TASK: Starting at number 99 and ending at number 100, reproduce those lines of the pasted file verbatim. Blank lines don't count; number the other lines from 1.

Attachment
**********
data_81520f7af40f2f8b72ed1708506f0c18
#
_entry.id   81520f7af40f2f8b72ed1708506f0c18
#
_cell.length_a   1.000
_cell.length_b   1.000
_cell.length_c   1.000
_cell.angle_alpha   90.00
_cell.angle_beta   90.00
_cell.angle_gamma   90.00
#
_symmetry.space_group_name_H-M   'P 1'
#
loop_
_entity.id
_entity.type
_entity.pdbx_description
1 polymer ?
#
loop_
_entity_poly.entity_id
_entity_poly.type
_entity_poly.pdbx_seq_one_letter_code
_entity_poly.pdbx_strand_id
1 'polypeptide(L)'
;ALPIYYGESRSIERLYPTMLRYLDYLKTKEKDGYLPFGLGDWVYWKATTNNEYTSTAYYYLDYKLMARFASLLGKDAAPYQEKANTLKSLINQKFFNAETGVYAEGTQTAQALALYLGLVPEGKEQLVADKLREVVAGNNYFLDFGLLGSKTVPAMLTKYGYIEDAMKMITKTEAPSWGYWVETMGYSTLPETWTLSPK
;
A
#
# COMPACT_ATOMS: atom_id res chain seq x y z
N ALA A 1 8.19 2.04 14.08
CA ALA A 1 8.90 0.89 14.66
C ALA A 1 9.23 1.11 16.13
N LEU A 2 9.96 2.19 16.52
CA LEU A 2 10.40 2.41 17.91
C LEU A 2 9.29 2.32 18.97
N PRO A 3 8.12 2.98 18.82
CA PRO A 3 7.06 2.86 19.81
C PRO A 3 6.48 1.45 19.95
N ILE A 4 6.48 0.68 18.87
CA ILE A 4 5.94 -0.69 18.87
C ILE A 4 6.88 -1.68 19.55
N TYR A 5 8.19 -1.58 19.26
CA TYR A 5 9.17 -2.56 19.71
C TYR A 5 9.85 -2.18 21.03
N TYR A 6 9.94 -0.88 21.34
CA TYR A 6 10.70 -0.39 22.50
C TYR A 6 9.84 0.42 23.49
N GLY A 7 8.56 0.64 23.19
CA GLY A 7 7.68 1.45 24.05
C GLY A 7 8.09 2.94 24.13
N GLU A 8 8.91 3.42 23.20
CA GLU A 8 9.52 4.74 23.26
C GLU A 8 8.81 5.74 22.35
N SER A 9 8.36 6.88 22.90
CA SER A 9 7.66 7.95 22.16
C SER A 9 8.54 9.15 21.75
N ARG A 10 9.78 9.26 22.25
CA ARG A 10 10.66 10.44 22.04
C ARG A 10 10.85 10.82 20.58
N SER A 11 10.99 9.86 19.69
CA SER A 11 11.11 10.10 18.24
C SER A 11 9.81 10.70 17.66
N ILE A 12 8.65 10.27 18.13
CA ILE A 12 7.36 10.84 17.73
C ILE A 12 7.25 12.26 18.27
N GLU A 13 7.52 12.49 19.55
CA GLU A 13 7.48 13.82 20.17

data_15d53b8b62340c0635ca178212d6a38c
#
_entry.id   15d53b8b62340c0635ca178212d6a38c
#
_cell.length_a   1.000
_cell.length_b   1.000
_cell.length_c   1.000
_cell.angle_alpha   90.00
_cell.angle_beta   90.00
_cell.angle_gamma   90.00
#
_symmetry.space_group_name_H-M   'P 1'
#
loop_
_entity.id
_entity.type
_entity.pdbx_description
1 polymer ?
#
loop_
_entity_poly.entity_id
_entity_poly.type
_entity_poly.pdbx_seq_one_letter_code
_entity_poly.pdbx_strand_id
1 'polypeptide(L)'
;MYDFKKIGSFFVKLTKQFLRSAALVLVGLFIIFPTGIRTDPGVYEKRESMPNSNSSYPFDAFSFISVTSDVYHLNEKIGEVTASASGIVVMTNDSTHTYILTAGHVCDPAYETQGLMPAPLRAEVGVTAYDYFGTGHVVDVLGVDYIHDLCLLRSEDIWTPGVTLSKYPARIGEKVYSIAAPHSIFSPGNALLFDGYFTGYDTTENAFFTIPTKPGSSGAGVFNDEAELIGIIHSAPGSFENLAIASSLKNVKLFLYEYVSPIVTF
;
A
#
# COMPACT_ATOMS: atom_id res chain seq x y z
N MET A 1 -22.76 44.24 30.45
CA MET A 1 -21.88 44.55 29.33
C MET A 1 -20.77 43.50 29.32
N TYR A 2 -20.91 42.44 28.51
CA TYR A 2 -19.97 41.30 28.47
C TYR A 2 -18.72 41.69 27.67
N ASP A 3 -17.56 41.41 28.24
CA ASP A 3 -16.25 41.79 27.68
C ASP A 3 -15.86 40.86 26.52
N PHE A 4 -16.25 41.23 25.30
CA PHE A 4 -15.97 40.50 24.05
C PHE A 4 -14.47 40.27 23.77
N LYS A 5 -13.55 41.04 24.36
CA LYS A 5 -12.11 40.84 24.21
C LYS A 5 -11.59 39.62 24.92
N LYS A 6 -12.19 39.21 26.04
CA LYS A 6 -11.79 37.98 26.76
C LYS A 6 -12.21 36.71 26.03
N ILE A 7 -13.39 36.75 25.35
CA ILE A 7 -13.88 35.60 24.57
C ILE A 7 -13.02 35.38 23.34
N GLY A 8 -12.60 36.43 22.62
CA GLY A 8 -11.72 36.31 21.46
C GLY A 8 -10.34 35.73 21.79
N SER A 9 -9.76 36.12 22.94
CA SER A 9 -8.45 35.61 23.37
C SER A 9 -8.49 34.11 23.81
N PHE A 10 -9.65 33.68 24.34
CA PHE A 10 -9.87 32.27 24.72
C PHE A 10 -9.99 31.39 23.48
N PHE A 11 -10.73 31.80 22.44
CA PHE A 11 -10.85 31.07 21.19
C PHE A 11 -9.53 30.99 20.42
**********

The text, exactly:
N MET A 1 -22.76 44.24 30.45
CA MET A 1 -21.88 44.55 29.33